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Together 1.13.23

January 12, 2023 | Nancy Van Epps

by Head of School, Abby Hall Choi

In a Year When “NJ Responds to a Big Drop in K-12 Test Scores with ‘Call to Action,’”* Mustard Seed Students’ MAP Scores Are Through the Roof!

Over the lifetime of Mustard Seed, in our enthusiasm to broadcast how intentionally we focus on whole child development—academic, spiritual, artistic, and social—we may have missed communicating something equally important. We also attend to the fundamentals. We attend to the fundamentals systemically and passionately. Did you know that beginning in the 4th grade, we conduct testing with Northwest Evaluation Association (NWEA) three times each academic year?

The NWEA MAP Growth assessments measure individual student growth and proficiency as well as the student’s position in national comparisons of proficiency and performance. Because the test questions are adaptive, meaning subsequent questions are determined by the student’s previous answers, the evaluation is individualized and precise. The tests provide our teachers with actionable, accurate data in math, science, and reading. The tests also furnish statistical evidence of achievement.

Many of you may have seen in the news that New Jersey students broadly underperformed in the first post-pandemic statewide assessment tests administered last spring. In response to the “learning loss evident from a drop in standardized test scores,” the New Jersey Commissioner of Education urged adult volunteers with a call to action to act as tutors, mentors, and coaches. “There will also be a $135 million investment in ‘high impact tutoring’ through a grant from the American Rescue Plan funds for New Jersey students.”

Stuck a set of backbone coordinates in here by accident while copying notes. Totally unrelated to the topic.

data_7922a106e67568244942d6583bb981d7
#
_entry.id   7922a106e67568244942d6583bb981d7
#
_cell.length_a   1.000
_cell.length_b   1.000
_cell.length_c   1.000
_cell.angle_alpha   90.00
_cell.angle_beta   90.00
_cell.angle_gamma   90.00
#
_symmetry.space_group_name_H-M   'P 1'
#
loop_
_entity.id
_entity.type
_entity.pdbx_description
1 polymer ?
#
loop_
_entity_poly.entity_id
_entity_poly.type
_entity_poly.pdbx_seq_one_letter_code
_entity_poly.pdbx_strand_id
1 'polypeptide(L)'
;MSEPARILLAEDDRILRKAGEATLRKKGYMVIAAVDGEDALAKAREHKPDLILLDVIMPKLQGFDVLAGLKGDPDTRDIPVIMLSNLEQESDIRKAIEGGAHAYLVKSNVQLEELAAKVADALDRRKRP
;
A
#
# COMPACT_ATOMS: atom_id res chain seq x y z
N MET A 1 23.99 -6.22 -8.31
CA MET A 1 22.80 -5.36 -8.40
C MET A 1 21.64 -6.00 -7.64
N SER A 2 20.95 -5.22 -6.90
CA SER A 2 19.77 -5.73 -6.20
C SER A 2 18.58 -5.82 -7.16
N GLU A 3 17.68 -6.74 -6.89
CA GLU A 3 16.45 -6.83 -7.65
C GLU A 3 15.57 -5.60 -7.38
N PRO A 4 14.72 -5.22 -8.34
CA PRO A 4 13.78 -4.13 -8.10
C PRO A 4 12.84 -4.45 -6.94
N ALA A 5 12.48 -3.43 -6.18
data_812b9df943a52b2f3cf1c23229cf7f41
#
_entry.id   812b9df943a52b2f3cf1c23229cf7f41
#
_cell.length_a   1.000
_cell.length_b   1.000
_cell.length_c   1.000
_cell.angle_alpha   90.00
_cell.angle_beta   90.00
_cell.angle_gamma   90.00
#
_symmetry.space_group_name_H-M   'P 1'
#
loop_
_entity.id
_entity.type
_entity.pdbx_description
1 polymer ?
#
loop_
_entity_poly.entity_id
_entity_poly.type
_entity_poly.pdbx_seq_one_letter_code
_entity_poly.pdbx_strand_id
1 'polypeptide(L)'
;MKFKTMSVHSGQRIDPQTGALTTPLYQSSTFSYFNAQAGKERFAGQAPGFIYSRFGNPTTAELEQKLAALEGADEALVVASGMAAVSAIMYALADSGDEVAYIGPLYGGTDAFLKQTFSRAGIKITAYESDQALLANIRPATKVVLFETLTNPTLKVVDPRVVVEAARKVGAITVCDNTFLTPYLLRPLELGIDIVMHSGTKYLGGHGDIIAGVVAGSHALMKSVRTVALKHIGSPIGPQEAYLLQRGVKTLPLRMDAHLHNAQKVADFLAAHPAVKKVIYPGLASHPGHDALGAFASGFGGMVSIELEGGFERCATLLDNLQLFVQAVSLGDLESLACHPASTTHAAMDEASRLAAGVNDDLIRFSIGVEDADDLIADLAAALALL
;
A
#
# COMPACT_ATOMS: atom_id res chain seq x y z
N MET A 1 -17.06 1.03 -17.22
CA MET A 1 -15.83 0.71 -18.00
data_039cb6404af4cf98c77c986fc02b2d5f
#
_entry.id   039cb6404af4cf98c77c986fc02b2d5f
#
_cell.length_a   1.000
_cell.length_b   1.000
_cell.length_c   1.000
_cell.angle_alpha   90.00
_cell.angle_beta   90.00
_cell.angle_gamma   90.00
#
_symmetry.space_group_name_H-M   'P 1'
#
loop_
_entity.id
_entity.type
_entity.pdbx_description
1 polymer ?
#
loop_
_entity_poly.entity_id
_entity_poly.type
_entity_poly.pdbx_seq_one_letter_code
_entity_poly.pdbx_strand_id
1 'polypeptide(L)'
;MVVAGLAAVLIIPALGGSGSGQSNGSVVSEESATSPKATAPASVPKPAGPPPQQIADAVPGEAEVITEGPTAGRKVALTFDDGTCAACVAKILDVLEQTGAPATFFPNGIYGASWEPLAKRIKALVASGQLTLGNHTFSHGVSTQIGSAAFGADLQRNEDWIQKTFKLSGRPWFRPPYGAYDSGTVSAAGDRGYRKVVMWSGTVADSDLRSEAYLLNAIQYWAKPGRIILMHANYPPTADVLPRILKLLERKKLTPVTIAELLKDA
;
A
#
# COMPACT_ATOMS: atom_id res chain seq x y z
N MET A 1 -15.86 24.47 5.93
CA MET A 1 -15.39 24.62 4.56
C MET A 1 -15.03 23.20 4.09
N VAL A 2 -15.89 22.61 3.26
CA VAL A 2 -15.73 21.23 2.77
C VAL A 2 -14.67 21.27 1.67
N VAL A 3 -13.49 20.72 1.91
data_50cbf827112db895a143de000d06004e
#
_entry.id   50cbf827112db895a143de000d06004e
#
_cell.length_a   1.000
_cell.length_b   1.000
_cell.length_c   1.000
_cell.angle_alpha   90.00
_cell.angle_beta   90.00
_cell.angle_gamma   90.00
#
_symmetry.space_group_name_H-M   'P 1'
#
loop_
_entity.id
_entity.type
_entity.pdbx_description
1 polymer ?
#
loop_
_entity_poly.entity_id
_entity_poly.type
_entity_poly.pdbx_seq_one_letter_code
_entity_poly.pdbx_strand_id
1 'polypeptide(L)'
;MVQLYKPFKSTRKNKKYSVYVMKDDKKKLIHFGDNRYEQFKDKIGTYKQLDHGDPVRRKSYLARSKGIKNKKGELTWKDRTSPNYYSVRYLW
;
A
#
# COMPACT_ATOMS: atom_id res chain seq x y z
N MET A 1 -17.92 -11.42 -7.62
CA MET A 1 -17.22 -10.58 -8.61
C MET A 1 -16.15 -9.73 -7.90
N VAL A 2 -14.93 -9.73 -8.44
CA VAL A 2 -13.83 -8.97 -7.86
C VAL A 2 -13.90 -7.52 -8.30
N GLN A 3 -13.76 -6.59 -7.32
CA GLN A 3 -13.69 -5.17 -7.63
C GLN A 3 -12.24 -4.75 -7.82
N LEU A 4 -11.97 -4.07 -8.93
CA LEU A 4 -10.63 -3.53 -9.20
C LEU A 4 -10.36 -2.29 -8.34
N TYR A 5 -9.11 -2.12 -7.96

In contrast to these concerning statewide statistics, Mustard Seed data analysis paints a rosy picture. In Fall 2020, grades 4-8 MSS students outperformed their peers in Reading not only in the state of New Jersey, but across the nation. Student scores in grades 5-8 greatly surpassed national counterparts in Math. Unlike peer schools, Mustard Seed numbers did not remain the same or decrease from 2019 to 2020; their numbers improved—substantially—during the COVID interruption. When you consider the fact that our teachers do not teach to the test, these figures are especially impressive! 

A chart developed by the NWEA showing the impact of COVID on learning may be viewed on their website here. Here is the same data with Mustard Seed numbers interposed:

This NWEA MAP chart illustrates the data from a different angle. Individual student scores are divided into five achievement quintiles of 20 points each. Red indicates a movement down one or more quintiles (Sliders), blue remains the same (Maintainers), and green reflects a gain of one or more quintiles (Gainers). Advancing from a score of 59 to 60 will register a change in quintile while moving from 42 to 59 will not. While acknowledging this limitation, the graph is still a useful measure in overall perception. 

The chart below presents Mustard Seed achievement versus national averages. For example, for Reading in the 2019-20 school year, the sixth grade class had no Sliders and 50% of them were designated Gainers versus 26% Sliders nationally. The seventh grade class exhibited no Sliders, 80% Maintainers and 20% Gainers for Literacy. In Math in this past year alone, at least 80% of our students IN ALL FOUR GRADES either maintained or gained with 5th and 6th grade each at 40% gainers. It is also significant that in the year before, between the entire 7th and 8th grade combined, there was only one Slider in Math.

This chart records movement, so obviously, it is a lot more difficult to gain when you begin the year at a top percentile. Our high percentage of Gainers demonstrates that Mustard Seed students do not rest on their laurels.

We know anecdotally that our education is effective because our alumni consistently report that they feel better prepared for academic success in high school and college than their peers. In addition to a tool in a set of comprehensive instructional strategies, our MAP scores provide quantitative evidence of the level of excellence achieved with a Mustard Seed education. 

Our alumni feel eminently qualified to speak in front of their class and possess the social emotional skills to interact favorably with fellow classmates and teachers. They possess the foundation of a strong moral compass, caring for others and the world. They love learning and value their creativity and curiosity. 

As evidenced qualitatively and quantitatively, Mustard Seed graduates also enter high school with a knowledge infrastructure intentionally cultivated to reach their full potential.

*As reported on northjersey.com

Nancy Van Epps

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